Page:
ourteen years after the lady. The matter is, of course, of no literary importance: but as I had passed the sheet for press before noticing the diversity of statements, I thought it better to settle it.
P. 267. Pajon. I ought not to have forgotten to mention that he bears the medal of Sir Walter Scott (Introduction to The Abbot) as "a pleasing writer of French Fairy Tales."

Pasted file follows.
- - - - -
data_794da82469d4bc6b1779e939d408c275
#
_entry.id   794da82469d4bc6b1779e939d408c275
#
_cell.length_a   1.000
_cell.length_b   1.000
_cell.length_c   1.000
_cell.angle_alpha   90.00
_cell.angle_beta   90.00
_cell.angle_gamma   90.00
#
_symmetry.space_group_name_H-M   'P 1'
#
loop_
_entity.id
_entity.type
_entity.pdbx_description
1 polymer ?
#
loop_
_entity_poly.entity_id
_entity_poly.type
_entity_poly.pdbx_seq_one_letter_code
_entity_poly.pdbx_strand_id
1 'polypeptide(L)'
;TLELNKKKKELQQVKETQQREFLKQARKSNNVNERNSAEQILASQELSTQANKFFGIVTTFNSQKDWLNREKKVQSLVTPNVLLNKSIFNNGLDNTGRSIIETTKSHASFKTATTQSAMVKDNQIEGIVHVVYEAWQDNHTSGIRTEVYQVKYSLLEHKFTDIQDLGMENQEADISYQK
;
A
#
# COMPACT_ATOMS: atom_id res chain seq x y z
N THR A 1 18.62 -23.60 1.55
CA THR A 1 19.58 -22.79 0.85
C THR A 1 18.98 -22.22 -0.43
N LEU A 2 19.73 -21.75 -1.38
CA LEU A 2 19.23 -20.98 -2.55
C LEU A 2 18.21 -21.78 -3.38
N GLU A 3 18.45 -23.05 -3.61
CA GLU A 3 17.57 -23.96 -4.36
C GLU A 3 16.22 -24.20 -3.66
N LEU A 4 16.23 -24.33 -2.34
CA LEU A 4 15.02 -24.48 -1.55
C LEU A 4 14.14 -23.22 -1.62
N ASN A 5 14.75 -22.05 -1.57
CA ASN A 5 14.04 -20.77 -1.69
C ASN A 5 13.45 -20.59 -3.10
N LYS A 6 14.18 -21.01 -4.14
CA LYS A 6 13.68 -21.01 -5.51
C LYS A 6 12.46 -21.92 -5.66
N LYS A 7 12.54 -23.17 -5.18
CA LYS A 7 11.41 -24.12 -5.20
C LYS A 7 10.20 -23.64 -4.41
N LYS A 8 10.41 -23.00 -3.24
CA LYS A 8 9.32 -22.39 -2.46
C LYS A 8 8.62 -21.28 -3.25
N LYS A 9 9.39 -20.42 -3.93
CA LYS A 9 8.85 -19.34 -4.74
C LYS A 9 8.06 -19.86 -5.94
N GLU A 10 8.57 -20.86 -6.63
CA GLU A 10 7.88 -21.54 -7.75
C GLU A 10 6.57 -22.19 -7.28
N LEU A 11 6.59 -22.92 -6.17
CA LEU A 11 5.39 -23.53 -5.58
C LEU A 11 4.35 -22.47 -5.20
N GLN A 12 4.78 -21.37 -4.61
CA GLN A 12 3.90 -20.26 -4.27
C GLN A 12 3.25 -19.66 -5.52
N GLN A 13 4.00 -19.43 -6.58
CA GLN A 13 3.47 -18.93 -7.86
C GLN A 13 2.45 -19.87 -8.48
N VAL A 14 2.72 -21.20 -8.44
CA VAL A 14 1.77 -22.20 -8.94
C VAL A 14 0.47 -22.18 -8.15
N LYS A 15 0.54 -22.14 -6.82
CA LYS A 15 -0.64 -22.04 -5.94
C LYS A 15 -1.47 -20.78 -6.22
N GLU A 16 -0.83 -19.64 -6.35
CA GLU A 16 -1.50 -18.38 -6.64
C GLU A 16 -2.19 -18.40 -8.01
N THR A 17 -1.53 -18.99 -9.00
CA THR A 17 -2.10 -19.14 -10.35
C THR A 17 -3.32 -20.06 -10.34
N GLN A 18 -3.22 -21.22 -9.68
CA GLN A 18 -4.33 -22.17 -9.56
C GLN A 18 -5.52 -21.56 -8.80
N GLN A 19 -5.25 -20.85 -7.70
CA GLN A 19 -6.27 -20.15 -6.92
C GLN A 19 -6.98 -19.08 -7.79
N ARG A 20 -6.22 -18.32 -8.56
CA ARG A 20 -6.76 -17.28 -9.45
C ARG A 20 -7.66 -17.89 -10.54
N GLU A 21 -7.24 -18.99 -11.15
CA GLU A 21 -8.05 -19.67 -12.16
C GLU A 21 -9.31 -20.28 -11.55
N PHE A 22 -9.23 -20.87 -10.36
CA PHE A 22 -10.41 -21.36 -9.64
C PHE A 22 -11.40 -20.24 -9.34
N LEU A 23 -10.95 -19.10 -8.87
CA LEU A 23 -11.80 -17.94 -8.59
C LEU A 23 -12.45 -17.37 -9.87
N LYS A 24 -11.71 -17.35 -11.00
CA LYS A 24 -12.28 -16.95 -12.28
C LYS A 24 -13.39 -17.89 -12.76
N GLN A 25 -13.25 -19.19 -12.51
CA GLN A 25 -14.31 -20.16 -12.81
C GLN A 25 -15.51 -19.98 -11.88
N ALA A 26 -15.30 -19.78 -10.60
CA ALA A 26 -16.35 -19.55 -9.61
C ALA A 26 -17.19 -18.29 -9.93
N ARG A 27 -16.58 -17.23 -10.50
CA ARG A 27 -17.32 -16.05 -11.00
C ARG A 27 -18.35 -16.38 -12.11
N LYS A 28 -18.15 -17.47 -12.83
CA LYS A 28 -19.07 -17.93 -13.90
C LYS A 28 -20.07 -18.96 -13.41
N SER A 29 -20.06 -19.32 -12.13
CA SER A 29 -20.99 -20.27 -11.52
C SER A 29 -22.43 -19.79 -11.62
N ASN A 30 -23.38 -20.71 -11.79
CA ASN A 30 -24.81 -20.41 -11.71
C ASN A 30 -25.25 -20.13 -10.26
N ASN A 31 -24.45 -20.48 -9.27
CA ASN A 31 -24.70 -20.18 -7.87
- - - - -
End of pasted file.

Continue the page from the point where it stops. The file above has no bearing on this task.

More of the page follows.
Page 453.--Choderlos de Laclos. Some surprise has been expressed by a friend of great competence at my leaving out Les Liaisons Dangereuses. I am, of course, aware that "persons of distinction" have taken an interest in it; and I understand that, not many years ago, the unfortunate author of the beautiful lines To Cynara wasted his time and talent on translating the thing. To make sure that my former rejection was not unjustified, I have accordingly read it with care since the greater part of this book was passed for press; and it shall have a judgment here, if not in the text. I am unable to find an